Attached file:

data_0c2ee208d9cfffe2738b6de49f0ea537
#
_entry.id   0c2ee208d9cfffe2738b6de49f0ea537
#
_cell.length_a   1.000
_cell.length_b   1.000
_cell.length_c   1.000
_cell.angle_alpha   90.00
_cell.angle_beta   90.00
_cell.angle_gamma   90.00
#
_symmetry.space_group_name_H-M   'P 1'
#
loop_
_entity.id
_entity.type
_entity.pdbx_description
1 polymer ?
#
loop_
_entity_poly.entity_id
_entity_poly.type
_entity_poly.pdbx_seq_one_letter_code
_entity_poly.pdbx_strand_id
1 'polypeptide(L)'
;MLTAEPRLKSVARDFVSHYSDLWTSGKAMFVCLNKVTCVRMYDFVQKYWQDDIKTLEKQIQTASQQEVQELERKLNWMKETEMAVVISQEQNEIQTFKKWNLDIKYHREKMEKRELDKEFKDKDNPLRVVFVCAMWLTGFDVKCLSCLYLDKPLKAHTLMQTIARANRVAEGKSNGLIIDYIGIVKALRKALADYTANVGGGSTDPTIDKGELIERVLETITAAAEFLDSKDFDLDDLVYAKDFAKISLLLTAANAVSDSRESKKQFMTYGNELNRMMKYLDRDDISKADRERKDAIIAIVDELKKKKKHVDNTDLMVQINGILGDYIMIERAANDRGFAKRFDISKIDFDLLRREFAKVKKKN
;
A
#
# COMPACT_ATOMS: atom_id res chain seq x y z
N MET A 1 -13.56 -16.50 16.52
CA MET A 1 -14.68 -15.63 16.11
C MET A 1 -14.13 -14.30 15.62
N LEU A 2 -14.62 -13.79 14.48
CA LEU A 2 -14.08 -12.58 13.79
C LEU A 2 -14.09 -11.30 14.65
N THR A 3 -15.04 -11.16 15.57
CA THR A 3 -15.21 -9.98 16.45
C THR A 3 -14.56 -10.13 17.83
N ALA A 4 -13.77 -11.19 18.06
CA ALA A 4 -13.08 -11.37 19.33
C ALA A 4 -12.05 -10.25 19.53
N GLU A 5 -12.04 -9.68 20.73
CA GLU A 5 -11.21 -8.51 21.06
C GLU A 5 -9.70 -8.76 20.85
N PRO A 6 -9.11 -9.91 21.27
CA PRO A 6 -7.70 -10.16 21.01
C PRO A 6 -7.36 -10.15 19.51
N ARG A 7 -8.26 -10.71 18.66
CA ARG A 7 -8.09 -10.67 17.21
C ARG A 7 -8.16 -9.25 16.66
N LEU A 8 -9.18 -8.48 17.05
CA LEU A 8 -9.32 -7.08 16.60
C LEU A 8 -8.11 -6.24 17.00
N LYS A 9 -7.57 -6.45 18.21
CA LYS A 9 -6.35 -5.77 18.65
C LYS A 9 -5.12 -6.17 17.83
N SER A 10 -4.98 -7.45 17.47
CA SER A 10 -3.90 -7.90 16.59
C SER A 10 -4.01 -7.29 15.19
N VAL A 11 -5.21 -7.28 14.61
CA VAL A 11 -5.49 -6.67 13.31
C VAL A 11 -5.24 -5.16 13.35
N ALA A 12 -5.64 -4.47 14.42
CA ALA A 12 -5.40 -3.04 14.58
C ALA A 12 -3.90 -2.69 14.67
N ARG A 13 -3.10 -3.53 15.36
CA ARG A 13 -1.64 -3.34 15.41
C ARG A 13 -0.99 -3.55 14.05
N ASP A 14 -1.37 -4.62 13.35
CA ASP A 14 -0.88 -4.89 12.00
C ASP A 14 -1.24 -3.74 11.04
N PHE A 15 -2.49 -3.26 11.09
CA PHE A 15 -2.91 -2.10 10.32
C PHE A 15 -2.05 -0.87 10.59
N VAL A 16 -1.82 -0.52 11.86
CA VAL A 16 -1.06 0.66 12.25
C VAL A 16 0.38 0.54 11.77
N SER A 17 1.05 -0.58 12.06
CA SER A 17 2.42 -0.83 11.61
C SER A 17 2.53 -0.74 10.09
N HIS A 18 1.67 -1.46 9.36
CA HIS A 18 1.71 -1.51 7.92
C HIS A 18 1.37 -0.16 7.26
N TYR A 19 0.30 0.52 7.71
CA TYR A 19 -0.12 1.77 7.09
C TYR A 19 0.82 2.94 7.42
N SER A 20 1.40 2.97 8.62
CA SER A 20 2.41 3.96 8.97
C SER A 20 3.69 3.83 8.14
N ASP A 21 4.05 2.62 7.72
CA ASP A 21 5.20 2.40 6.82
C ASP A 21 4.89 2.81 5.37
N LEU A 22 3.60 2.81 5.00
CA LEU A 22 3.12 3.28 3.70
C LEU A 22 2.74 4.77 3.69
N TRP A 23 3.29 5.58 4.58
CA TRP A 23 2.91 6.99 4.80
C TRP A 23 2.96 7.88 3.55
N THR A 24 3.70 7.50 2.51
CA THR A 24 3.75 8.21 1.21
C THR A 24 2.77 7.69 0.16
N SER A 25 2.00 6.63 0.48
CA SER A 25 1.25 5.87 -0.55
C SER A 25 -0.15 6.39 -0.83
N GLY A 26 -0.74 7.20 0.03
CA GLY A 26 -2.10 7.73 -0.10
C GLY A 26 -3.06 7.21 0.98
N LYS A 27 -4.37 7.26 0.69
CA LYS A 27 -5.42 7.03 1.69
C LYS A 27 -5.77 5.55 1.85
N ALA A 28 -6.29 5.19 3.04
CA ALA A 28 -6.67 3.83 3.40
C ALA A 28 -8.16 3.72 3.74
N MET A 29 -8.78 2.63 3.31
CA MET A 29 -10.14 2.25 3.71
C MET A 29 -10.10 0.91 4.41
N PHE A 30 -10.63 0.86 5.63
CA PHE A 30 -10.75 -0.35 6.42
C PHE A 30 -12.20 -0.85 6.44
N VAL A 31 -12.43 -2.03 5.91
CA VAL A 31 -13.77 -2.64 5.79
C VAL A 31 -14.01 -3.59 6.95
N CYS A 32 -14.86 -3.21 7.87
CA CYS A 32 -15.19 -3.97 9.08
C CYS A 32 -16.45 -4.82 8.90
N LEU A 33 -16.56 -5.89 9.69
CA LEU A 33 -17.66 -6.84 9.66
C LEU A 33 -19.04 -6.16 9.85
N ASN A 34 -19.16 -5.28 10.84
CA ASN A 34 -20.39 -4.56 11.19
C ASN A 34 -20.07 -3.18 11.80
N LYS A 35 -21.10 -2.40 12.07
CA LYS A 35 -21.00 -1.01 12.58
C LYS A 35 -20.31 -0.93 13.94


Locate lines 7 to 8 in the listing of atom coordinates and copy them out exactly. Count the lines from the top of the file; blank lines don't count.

_cell.length_c   1.000
_cell.angle_alpha   90.00